Fédération Cynologique Internationale

United Kennel Club

German Spaniel

(Deutscher Wachtelhund)

German Spaniel

(Deutscher Wachtelhund)


ORIGIN

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FCI
Germany.

PUBLISHED

:
FCI
24.07.1996.

UTILISATION

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FCI
Flushing Dog, versatile hunting dog.

CLASSIFICATION

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FCI
Group 8Retrievers - Flushing Dogs - Water Dogs
Section 2Flushing Dogs
With working trial

UKC
Gun Dog

TRANSLATION

:
FCI
C. Seidler.

BRIEF HISTORICAL SUMMARY

:
FCI
From hunting literature, it can be proved that hunting dogs resembling the present day Wachtelhund have existed for centuries and have been used for flushing game. The term « Wachtelhund » also has historic origins.
Breeding of the German Spaniel, according to a stud book, began at the turn of the century. The progenitor of the breed was « Lord Augusta 1834 L », who came from Staufenberg (Upper Bavaria). Pure breeding began with a few suitable bitches. At first only brown dogs (sometimes with white markings), and white-brown dogs were bred, the latter occasionally with small tan (red) markings on head and legs, the so-called « Brand ». Through the bitch, « Baby auf der Schanze 1838 L », the brown roan colour occurred in the breed. Rudolf Friess (R.F.), who influenced the breeding of the German Spaniel for decades, introduced the separate colour breeding for browns and roans. By carefully planned matings within both colour strains he succeded to establish the important precondition - in spite of the small gene pool - to keep away from the damages through inbreeding. The separation of the colour strains seemed also sensible in view of the somewhat different dispositions of the dogs. The browns as short distance hunters, easier to make them hunt the game towards the guns, the brown roan colour as long distance hunters, specially willing to follow a trail.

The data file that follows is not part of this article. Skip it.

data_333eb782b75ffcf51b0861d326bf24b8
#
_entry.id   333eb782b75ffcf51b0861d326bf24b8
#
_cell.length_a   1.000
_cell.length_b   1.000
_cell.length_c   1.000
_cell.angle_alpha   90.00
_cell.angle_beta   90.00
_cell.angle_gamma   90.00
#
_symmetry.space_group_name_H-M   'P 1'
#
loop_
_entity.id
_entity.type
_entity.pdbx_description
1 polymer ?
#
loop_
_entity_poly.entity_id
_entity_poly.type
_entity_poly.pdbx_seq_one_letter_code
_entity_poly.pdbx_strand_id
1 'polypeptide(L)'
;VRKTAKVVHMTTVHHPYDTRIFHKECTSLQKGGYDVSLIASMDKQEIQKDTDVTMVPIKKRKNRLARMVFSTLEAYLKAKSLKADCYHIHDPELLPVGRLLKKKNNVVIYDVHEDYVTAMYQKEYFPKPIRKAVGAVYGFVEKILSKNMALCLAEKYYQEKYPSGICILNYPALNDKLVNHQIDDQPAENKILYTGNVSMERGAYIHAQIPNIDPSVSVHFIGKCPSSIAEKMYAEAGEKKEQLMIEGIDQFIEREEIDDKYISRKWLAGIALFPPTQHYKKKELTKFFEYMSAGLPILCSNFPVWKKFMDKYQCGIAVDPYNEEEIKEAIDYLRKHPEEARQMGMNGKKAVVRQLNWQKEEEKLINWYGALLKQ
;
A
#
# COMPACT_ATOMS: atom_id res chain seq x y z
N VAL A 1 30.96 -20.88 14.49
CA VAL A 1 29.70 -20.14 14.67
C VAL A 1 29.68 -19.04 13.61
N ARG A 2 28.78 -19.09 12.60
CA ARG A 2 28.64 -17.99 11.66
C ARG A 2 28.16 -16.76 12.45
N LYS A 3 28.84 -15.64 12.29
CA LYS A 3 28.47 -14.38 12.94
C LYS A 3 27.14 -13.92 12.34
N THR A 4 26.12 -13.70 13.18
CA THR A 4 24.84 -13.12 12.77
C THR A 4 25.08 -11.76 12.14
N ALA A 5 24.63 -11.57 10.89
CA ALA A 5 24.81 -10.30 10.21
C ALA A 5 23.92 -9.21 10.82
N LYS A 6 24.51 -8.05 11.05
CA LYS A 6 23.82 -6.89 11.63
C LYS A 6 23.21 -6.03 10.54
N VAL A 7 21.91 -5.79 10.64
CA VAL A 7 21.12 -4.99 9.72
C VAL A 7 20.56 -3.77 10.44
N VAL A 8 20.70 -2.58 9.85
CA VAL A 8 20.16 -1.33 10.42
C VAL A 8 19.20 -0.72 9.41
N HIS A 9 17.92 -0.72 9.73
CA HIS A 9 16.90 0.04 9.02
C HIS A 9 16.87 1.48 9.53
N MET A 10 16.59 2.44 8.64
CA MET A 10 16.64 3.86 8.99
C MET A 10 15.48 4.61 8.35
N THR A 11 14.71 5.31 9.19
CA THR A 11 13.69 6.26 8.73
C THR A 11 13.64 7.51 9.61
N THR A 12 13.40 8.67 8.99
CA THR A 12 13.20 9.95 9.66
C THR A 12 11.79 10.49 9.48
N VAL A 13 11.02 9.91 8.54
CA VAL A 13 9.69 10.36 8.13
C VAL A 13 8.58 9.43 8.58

The difference in disposition can nowadays no longer be regarded as a valid distinction between the two strains, as in the meantime, for various reasons, numerous matings between the two strains had taken place. Generally, however, the separation still counts today as a preservation of an unrelated reservoir of blood within the breed. The German Spaniel was and is still bred exclusively by hunters for hunters as a flushing and versatile hunting dog.
UKC
In the 1880s a group of German hunters decided to recreate the Stober, a versatile breed mentioned as far back in German history as 1719. The Stober was known to have the scent following ability similar to that of a bloodhound. The Germans obtained remnants of that breed found in Bavaria and bred them with other sporting spaniels that had a proven passion for hunting. They produced the Wachtelhund (pronounced Valk-tel-hund and means “quail dog”) and the breed was officially recognized in 1903. The German Wachtelhund club is called the Verein fur Deutsche Wachtelhund (VDW). In Germany, only gamekeepers and hunters own this breed. They are not sold to the non-hunting public. Several Wachtelhunds were brought to United States in the late 1960s and early 1970s, but were only bred once or twice, producing a total of 17 dogs. Several Canadian guides and hunting outfitters have owned Wachtelhunds for the past twenty years and used them as flushers, retrievers and to track and hold wounded black bear at bay. In 1994 another pair of Wachtelhunds were brought to the United States. Today there are approximately 100 dogs in the U.S. and Canada. The Deutscher Wachtelhund was recognized by the United Kennel Club in 1996.

GENERAL APPEARANCE

:
FCI
The German Spaniel is a medium sized, long-haired, very muscular flushing dog with noble head and strong bone. Altogether longer than high, but never looking high on leg.
UKC
The Deutscher Wachtelhund is a strong boned, muscular, medium sized gundog with long thick wavy hair. It is solidly-built which allows it to retrieve heavy game such as hares and foxes. The ears are fairly long and should reach to the tip of the nose. The size is approximately 18 to 21 inches. Body length, nose to base of tail is twice the height. It is slightly larger than the Springer Spaniel.

IMPORTANT PROPORTIONS

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FCI

Relation to body length to height at withers 1,2 to 1.
Relation to depth of chest to height at withers 0,5 to 1.
Relation of muzzle to cranial region 1 to 1.

BEHAVIOUR / TEMPERAMENT

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FCI
Lively, passionate hunter, friendly, assured, very docile and adaptable, neither nervous nor aggressive.
Characteristics of the German Spaniel are: Possessed of a strong desire to find. Able to pick up scent, firm in tracking. Reliable at giving tongue. A fine nose. Likes retrieving and work in water. Sharp with game and vermin. Working independently but still in a controlled manner when appropriately trained and guided; reliable for tracking wounded game, retrieving lost game and flushing; a versatile gundog especially for woodland with heavy cover and water. The trait to point was not given attention since breeding began.
UKC